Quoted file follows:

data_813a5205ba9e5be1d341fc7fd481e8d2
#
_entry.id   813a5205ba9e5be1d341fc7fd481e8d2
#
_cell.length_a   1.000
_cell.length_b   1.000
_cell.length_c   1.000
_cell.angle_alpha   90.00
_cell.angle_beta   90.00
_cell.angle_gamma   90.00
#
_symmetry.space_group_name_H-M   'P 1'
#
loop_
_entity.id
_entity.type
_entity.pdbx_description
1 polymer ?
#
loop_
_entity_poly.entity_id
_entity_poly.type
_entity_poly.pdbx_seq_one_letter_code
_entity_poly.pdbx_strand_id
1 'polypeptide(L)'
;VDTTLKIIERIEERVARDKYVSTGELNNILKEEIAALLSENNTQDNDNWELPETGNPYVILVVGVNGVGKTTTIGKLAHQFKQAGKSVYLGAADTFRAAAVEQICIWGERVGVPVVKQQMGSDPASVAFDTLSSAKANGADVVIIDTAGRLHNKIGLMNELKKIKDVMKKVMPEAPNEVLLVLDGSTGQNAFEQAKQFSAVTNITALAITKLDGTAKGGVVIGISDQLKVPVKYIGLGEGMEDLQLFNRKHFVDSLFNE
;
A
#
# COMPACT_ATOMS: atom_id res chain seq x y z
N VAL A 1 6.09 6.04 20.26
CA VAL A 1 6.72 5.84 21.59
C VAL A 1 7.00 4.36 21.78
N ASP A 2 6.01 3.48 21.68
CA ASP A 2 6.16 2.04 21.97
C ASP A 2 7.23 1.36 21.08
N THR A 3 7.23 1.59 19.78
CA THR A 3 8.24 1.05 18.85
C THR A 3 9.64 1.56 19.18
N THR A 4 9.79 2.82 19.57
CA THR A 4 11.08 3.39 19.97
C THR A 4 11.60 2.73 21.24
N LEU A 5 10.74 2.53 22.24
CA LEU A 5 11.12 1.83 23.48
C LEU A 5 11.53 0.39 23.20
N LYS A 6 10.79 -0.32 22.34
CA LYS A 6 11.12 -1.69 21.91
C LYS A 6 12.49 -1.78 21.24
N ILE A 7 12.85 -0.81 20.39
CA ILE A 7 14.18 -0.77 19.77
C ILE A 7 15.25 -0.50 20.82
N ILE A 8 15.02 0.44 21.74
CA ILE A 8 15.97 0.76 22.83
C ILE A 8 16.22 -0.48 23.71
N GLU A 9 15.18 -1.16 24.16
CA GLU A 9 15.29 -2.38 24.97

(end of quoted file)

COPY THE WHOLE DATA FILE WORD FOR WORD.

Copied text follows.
data_813a5205ba9e5be1d341fc7fd481e8d2
#
_entry.id   813a5205ba9e5be1d341fc7fd481e8d2
#
_cell.length_a   1.000
_cell.length_b   1.000
_cell.length_c   1.000
_cell.angle_alpha   90.00
_cell.angle_beta   90.00
_cell.angle_gamma   90.00
#
_symmetry.space_group_name_H-M   'P 1'
#
loop_
_entity.id
_entity.type
_entity.pdbx_description
1 polymer ?
#
loop_
_entity_poly.entity_id
_entity_poly.type
_entity_poly.pdbx_seq_one_letter_code
_entity_poly.pdbx_strand_id
1 'polypeptide(L)'
;VDTTLKIIERIEERVARDKYVSTGELNNILKEEIAALLSENNTQDNDNWELPETGNPYVILVVGVNGVGKTTTIGKLAHQFKQAGKSVYLGAADTFRAAAVEQICIWGERVGVPVVKQQMGSDPASVAFDTLSSAKANGADVVIIDTAGRLHNKIGLMNELKKIKDVMKKVMPEAPNEVLLVLDGSTGQNAFEQAKQFSAVTNITALAITKLDGTAKGGVVIGISDQLKVPVKYIGLGEGMEDLQLFNRKHFVDSLFNE
;
A
#
# COMPACT_ATOMS: atom_id res chain seq x y z
N VAL A 1 6.09 6.04 20.26
CA VAL A 1 6.72 5.84 21.59
C VAL A 1 7.00 4.36 21.78
N ASP A 2 6.01 3.48 21.68
CA ASP A 2 6.16 2.04 21.97
C ASP A 2 7.23 1.36 21.08
N THR A 3 7.23 1.59 19.78
CA THR A 3 8.24 1.05 18.85
C THR A 3 9.64 1.56 19.18
N THR A 4 9.79 2.82 19.57
CA THR A 4 11.08 3.39 19.97
C THR A 4 11.60 2.73 21.24
N LEU A 5 10.74 2.53 22.24
CA LEU A 5 11.12 1.83 23.48
C LEU A 5 11.53 0.39 23.20
N LYS A 6 10.79 -0.32 22.34
CA LYS A 6 11.12 -1.69 21.91
C LYS A 6 12.49 -1.78 21.24
N ILE A 7 12.85 -0.81 20.39
CA ILE A 7 14.18 -0.77 19.77
C ILE A 7 15.25 -0.50 20.82
N ILE A 8 15.02 0.44 21.74
CA ILE A 8 15.97 0.76 22.83
C ILE A 8 16.22 -0.48 23.71
N GLU A 9 15.18 -1.16 24.16
CA GLU A 9 15.29 -2.38 24.97